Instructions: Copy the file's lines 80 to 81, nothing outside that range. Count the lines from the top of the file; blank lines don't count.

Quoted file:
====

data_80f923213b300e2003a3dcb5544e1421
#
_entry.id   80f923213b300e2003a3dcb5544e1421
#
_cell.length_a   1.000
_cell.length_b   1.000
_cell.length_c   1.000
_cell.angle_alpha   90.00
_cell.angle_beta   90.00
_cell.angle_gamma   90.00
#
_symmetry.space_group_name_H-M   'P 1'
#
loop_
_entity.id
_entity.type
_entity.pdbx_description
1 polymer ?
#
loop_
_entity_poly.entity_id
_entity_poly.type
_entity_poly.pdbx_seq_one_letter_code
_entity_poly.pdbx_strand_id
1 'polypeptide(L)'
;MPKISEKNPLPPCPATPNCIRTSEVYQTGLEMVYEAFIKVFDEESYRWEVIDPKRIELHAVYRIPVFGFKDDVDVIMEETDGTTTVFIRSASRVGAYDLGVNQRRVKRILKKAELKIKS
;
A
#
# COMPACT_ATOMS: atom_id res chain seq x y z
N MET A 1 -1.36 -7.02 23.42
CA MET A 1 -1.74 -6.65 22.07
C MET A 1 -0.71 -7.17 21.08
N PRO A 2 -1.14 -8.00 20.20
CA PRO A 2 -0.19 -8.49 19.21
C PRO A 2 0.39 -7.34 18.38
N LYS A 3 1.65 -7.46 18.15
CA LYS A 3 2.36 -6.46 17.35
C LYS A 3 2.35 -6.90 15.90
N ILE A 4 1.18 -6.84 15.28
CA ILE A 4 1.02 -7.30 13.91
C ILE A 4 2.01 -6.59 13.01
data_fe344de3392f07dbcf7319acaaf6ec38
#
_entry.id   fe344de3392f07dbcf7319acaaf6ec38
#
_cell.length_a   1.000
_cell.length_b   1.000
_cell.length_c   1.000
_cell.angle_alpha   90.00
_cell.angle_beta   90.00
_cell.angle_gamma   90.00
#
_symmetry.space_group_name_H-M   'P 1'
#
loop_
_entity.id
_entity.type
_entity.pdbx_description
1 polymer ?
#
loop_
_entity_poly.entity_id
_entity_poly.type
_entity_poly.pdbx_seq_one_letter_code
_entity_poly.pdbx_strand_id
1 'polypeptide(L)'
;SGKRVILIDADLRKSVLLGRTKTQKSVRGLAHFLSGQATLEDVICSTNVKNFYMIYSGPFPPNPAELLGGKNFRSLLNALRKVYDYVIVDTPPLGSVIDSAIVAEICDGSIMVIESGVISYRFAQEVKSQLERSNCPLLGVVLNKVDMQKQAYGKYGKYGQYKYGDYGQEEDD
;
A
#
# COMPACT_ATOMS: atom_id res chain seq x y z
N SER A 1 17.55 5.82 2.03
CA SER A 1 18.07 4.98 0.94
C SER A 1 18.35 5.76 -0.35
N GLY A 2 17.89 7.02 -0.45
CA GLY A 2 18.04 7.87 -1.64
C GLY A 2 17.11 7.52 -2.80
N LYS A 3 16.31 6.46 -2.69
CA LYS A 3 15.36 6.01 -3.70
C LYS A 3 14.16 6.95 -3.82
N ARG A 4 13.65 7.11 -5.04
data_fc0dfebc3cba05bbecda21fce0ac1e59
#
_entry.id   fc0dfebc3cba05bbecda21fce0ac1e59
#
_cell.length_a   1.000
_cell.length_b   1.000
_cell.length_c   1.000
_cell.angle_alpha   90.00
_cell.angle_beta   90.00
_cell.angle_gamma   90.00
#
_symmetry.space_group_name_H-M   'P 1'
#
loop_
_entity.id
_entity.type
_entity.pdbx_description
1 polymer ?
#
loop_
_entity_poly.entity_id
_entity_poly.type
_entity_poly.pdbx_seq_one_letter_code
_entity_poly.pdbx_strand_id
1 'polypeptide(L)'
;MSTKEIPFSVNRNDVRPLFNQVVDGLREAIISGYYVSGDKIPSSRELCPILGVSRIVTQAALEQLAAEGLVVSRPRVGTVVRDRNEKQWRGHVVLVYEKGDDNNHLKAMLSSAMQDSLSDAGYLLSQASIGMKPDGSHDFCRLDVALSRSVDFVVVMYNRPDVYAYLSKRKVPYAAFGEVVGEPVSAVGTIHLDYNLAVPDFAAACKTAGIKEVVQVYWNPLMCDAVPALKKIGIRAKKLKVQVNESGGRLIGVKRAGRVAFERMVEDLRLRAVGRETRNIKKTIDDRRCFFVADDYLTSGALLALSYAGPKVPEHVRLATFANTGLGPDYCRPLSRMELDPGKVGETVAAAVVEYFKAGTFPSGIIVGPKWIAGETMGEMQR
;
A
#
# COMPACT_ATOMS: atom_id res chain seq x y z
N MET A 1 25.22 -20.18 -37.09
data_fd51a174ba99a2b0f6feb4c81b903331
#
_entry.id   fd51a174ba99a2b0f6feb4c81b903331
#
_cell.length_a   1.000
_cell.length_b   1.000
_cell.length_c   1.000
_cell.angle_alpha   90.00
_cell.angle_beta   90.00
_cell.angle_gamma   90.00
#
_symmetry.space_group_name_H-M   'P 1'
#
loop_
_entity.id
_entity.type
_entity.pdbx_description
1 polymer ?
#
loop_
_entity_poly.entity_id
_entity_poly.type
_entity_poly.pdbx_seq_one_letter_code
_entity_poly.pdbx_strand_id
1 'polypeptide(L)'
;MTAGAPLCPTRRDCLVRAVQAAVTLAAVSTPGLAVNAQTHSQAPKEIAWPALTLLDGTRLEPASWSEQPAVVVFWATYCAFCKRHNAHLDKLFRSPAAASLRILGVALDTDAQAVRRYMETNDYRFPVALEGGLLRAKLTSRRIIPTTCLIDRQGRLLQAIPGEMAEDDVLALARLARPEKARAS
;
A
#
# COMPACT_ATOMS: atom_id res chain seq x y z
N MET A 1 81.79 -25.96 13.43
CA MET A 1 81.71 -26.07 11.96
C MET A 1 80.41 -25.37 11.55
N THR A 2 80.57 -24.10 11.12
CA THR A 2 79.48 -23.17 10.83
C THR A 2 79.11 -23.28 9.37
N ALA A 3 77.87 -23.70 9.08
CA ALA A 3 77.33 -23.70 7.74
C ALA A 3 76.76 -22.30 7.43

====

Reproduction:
CA LYS A 3 15.36 6.01 -3.70
C LYS A 3 14.16 6.95 -3.82